Bricklayers use various tools and techniques to construct, repair, and finish masonry structures. They may also erect and disassemble scaffolding and operate lift machines.
Most bricklayers receive formal training through an apprenticeship program. This usually involves three to four years of on-the-job training combined with classroom study. Visit https://www.bricklayerperthwa.com.au/ to learn more.
A bricklayer uses various tools and techniques to build structures from brick. These include laying bricks, cutting blocks, and creating mortar joints. They may also work with other construction professionals, such as carpenters, painters, and plumbers. Bricklayers need good physical stamina as the job requires them to stand, stoop, and kneel for long periods, along with lifting heavy materials.
Before starting a new project, a bricklayer must prepare the site. This includes preparing a mortar mix, gathering the required materials, and laying out the first course of bricks. They should also take care to place the bricks nearby so that they are easy to reach when needed.
Laying bricks is a precise process that takes years to perfect. It starts with preparing the mortar mix, usually a combination of fine sand, masonry cement, and water. Some bricklayers add hydrated lime, a chemical that helps the mortar to set up more quickly. The bricklayer then soaks the first course of bricks in water and places them together in a row (known as a course).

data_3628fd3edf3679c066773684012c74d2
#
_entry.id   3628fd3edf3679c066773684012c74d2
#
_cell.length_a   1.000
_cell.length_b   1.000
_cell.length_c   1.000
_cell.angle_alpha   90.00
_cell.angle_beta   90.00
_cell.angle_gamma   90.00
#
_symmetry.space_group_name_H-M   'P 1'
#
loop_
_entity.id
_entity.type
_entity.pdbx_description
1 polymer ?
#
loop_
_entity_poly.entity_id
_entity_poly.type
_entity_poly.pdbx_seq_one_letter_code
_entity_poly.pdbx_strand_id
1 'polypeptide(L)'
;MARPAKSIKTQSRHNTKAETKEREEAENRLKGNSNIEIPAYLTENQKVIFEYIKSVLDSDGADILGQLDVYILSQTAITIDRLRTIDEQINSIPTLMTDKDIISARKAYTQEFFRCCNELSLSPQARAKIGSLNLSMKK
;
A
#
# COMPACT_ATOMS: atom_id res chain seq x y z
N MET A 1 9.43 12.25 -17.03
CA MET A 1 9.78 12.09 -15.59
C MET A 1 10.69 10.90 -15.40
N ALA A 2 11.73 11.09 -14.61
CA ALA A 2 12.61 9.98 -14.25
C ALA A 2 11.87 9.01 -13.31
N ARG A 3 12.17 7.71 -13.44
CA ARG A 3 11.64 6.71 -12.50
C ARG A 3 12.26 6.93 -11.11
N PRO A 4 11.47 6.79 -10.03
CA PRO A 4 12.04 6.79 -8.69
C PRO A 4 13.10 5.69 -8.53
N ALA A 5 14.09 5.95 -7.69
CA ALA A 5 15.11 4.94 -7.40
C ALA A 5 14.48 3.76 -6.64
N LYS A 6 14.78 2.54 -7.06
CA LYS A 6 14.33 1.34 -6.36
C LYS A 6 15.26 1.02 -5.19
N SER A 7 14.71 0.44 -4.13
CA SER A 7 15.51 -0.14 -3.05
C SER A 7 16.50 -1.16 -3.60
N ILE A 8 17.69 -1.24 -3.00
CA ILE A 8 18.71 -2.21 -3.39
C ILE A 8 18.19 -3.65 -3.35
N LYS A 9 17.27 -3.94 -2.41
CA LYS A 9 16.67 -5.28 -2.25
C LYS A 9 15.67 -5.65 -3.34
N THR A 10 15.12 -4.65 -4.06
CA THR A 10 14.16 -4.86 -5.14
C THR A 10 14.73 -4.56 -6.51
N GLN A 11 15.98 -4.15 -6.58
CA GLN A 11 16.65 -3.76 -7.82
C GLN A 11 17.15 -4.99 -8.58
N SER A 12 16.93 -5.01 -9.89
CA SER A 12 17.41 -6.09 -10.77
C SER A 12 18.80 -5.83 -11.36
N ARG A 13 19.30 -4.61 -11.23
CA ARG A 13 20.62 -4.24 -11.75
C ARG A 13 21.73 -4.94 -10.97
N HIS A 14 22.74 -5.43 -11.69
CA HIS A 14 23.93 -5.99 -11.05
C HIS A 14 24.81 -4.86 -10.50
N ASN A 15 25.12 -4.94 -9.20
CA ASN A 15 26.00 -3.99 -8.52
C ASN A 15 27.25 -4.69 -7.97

Once the first row of bricks is laid, the bricklayer butters the end of the next brick. This involves spreading a thin layer of mortar over the brick. This ensures the brick sits in a firm mortar bed firmly joined to the previous brick. The bricklayer then repeats this process for the rest of the course.
When the final brick is laid, it should be cleaned of excess mortar and wiped down. Any joints that aren’t flush should be gently tapped to make them flat and even. The bricklayer must take their time with each course, as rushing can lead to errors that can be costly and difficult to fix.